More than a decade after sneaking off campus at Cedarville College to go hear Over the Rhine play in smoky bars, I would actually discover there are churches who do use their music in worship.
But the Cedarville deans were never able to see beyond the “appearance of evil” to the beautiful treasures that lay within. They didn’t associate a place like Dayton’s Canal Street Tavern with anything but tobacco, drugs, and alcohol. Needless to say, we didn’t publicize the OTR concerts on campus any more than the band did, telling only the right people at the right time. Our shroud of secrecy couldn’t last forever, though.
In the spring of my junior year, 1998, I got back to my dorm room to find a surprising message on my answering machine. It was Long-Haired Lover Boy, this guy who had tried to seduce my crush Heloise at a party a few months earlier. Now he needed my help. His alcohol consumption was the stuff of legend. The deans knew about his partying, but could never quite catch him in the act or follow through with the mandatory expulsion. Finally, his drinking had caught up with him, but in an unexpected way.
He explained to my answering machine that he and a group of friends had gone to a local bar, W.O. Wright’s, named for the flying brothers Wilber and Orville, to see a band of Cedarville grads, called One Tree Hill for the U2 song. Lover Boy’s story was that he had not been drinking, but one of his companions had gotten drunk, gotten caught and gotten expelled, and not before she’d ratted out everyone else who had been at the bar. Lover Boy was on his way out, too, unless an appeals board made up of faculty and students could convince the deans otherwise. He couldn’t expect much mercy, since he had made a college career of defying authority, but he was asking for my help, so I had to think about it.
Of course, the defendant did not fail to point out that I, an RA and junior class chaplain, as well as other student leaders like the student body vice president, was a big OTR fan and didn’t miss a show at Canal Street. I was just busy enough with studies and other responsibilities not to feel too bad about ignoring Lover-Boy’s recorded message. Two weeks later, he left me another one saying this was Judgment Day.
I tag-teamed with a couple of my favorite trouble-making professors in telling the board that the rulebook was very unclear on the matter and that I myself had gone to bars to see bands play, arguing that music was “the main focus of the activity.” Carl Ruby, the dean responsible for off-campus students, had been pulling for Lover Boy throughout the process. Whenever Dean Ruby and I would pass each other on campus after my appearance at the disciplinary hearing, he’d smile and call me “the renegade RA.” Relations with my boss were less friendly, as the Dean of Men told me that I could not serve as resident director in charge of my whole dorm the next year because he couldn’t have an employee who would ambush him in a disciplinary hearing. This stung, because I had put in two years as an RA in Bethel Hall, and I had lived there longer than the current RD, a carpetbagger who was one of the few to transfer from another dorm and take charge of Bethel, which had a long history of internal promotion. Lover Boy got a three-day suspension, and I got labeled a subversive — all in a day’s work.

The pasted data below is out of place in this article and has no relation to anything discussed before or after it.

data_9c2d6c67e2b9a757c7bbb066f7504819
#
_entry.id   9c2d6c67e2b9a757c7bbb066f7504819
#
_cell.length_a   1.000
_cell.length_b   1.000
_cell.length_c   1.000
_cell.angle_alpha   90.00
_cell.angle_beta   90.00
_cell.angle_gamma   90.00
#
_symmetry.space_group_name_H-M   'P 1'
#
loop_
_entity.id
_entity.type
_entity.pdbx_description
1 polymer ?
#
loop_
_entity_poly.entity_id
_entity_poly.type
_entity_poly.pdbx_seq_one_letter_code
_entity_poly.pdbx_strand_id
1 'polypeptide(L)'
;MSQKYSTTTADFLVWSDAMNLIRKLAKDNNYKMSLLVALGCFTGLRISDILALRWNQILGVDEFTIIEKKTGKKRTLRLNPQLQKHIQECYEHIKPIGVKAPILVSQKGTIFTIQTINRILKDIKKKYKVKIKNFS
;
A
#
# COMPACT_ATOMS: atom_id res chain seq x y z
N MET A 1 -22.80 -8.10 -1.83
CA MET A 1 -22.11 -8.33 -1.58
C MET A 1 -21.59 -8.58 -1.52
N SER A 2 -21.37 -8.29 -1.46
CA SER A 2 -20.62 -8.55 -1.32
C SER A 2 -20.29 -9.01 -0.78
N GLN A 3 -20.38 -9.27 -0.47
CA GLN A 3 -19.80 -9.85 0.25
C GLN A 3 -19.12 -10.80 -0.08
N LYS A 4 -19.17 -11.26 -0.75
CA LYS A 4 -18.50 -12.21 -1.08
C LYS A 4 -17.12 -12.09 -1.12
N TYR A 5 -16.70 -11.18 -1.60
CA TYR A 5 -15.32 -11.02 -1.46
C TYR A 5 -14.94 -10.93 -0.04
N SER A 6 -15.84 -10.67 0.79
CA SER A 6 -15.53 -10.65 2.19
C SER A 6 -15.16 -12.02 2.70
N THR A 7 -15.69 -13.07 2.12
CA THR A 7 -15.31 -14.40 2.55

Should I have been proud of what I’d done? Was this singing for the meek? The truth is, I had no idea what I was doing. I had stalled in agreeing to help because I wasn’t so sure Lover Boy shouldn’t have been expelled. Let’s face it: They weren’t kicking him out for going to a bar to see his friends play music. Years of trespasses were coming home to roost. A few months later he got his girlfriend pregnant, and neither one could return to school the following year. I blamed myself for this, thinking that maybe if he had gone home, she wouldn’t have had to drop out of school to care for a baby, and he might have straightened up, which, to be fair, was the deans’ goal all along. But in time they would end up with their degrees and married with a flock of children. What could Cedarville have given them that they didn’t have? The truth is, I had no idea what would happen to me or to Lover Boy if I spoke up. All I knew was I couldn’t let him pay the price for a crime I’d also committed. I had to help the rule-makers see that life was messier than they wanted it to be, and they shouldn’t punish him for the mess they had made worse with their vague rules. That might have beenan arrogant validation for my choice that made trouble for so many different people. I’d heard rumors, but I didn’t know Lover Boy’s history like my bosses did. I didn’t know what was best for him. I didn’t even know what was best for me. I didn’t have any answers, but I had to speak, nonetheless.